• Properties of operation of intersection
• Commutative law:
A ∩ B = B ∩ A
• Associative law:
(A ∩ B) ∩ C = A ∩ (B ∩ C)
• Law of φ and U:
φ  ∩ A = φ and U ∩ A = U
• Idempotent law:
A ∩ A = A
• Distributive law:
A ∩ (B ∩ C) = (A ∩ B) ∪ (A ∩ C)
• Properties of complement of sets
• Complement laws:
A ∪ A’ = U
A ∩ A’ = φ
• De-Morgan’s law:
(A ∪ B)’ = A’ ∩ B’
(A ∩ B)’ = A’ ∪ B’
• Law of double complementation:
(A’)’ = A
• Laws of empty set and universal set:
φ’ = U and U’ = φ
• Operations on sets
• A – B = A ∩ B'
• B – A = A' ∩ B
• A – B = A ⇔ A ∩ B = φ
• (A – B) ∪ B = A ∪ B
• (A – B) ∩ B = φ
• A ⊆ B ⇔ B' ⊆ A'
• (A – B) ∪ (B – A) = (A ∪ B) – (A ∪ B)
• Some more important results:
Let A, B and C be three sets. Hence,
• A – (B ∩ C) = (A – B) ∪ (A – C)
• A – (B ∪ C) = (A – B) ∩ (A – C)
• A ∩ (B – C) = (A ∩ B) – (A ∩ C)
• A ∩ (B △ C) = (A – B) △ (A – C)
• Counting Theorems
• If A and B are finite sets, then the number of elements in the union of two sets is given by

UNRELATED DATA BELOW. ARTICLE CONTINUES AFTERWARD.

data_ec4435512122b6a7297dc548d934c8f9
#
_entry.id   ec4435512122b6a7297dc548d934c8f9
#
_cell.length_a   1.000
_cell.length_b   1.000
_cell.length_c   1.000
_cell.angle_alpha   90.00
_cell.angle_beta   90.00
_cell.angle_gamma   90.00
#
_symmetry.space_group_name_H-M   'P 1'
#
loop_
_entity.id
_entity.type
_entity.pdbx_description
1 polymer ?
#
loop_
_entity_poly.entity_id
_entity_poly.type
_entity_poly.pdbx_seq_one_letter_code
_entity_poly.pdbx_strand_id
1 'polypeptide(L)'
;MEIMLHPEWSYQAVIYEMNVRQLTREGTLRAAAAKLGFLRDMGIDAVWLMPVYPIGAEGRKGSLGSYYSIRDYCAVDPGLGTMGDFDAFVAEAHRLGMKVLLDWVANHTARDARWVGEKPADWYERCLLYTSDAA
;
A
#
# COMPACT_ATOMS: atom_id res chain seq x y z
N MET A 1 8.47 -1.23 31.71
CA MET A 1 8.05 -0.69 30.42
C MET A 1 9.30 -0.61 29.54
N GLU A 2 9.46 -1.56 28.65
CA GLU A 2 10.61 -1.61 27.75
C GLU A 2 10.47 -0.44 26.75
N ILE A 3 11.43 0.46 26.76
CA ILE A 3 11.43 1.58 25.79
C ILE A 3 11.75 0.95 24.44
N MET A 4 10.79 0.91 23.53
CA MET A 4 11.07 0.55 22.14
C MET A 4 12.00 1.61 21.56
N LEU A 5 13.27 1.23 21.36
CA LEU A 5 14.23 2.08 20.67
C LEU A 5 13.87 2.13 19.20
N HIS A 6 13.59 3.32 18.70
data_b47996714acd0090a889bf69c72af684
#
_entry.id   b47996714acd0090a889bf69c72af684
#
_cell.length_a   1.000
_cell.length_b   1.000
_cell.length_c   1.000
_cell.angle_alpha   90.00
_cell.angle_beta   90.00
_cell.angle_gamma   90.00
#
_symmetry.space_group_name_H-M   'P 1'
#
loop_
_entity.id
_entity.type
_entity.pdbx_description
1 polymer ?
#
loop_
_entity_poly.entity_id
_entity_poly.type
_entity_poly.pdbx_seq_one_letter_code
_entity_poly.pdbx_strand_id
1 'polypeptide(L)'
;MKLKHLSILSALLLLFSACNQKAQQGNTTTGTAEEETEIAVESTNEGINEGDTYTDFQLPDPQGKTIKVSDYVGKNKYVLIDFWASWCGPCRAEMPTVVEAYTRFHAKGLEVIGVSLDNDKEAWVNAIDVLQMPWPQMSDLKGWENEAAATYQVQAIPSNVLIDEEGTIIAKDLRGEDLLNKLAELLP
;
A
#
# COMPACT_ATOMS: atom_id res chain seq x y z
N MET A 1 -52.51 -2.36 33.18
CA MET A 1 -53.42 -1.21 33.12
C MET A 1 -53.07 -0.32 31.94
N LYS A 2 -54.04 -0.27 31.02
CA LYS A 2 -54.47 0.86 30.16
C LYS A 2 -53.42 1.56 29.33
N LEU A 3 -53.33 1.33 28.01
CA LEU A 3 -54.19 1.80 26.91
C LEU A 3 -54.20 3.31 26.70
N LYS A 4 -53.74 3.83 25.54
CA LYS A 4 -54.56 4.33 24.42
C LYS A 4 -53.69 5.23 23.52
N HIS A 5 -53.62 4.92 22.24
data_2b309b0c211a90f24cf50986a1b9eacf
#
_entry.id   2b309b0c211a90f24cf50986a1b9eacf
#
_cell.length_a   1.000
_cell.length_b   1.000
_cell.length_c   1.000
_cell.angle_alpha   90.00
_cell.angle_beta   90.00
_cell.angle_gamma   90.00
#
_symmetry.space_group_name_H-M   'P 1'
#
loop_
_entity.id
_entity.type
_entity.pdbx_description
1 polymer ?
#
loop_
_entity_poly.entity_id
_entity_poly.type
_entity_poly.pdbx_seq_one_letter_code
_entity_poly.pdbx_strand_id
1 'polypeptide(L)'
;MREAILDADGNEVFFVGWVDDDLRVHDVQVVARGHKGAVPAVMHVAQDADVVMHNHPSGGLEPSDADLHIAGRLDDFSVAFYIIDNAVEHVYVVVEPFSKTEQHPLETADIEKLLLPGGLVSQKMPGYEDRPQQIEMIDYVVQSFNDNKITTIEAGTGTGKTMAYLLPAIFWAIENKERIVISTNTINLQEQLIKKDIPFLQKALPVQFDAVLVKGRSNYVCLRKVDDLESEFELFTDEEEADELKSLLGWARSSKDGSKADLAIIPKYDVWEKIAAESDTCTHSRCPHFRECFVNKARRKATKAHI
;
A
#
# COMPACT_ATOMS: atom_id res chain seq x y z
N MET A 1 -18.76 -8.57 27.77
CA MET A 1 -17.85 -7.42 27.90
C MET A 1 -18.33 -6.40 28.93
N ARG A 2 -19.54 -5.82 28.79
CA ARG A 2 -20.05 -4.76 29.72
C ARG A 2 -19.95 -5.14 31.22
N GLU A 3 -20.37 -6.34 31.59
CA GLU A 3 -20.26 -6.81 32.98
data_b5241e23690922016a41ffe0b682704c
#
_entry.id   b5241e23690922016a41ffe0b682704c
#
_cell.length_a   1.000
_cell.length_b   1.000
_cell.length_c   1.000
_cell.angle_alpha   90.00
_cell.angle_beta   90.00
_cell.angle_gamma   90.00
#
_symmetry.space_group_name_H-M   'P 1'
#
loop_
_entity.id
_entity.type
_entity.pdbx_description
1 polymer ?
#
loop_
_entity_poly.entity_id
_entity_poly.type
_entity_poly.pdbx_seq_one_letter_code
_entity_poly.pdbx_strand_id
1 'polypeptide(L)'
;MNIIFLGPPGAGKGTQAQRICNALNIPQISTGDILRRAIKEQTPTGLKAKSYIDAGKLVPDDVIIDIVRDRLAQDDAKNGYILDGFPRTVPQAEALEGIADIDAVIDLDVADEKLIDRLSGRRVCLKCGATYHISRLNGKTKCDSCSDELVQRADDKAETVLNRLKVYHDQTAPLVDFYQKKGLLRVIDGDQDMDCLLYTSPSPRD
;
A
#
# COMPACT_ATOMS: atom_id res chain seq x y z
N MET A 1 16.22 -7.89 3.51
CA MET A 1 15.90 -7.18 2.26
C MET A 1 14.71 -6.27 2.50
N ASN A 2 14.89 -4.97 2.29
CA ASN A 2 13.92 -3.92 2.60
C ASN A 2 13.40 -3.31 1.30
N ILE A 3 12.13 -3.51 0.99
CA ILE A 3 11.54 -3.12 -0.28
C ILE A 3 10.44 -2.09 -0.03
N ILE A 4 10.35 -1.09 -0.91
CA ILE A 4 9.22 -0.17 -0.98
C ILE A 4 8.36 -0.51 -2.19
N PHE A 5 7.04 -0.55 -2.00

n(A ∪ B) = n(A) + n(B) – n(A ∪ B)
• If A and B are finite sets and A ∩ B = φ, then
n(A ∪ B ) = n(A) + n(B)
• n(A ∪ B) = n(A – B) + n(B – A) + n(A ∩ B)
• n(A ∪ B ∪ C) = n(A) + n(B) + n(C) – n(B ∩ C) – n(A ∩ B) - n(A ∩ C) + n(A ∩ B ∩ C)
• Number of elements in exactly two of the sets =
n(A ∩ B) + n(B ∩ C) + n(C ∩ A) – 3n(A ∩ B ∩ C)
• Number of elements in exactly one of the sets =
n(A) + n(B) + n(C) – 2n(A ∩ B) – 2n(B ∩ C) – 2n(C ∩ A) + 3n(A ∩ B ∩ C)
• n(A' ∪ B') = n((A ∩ B)') = n(U) – n(A ∩ B)
• n (A' ∩ B') = n((A ∪ B)') = n(U) – n(A ∪ B)
• Number of elements in the power set of a set with n elements = 2n
Number of proper subsets in the power set = 2n – 1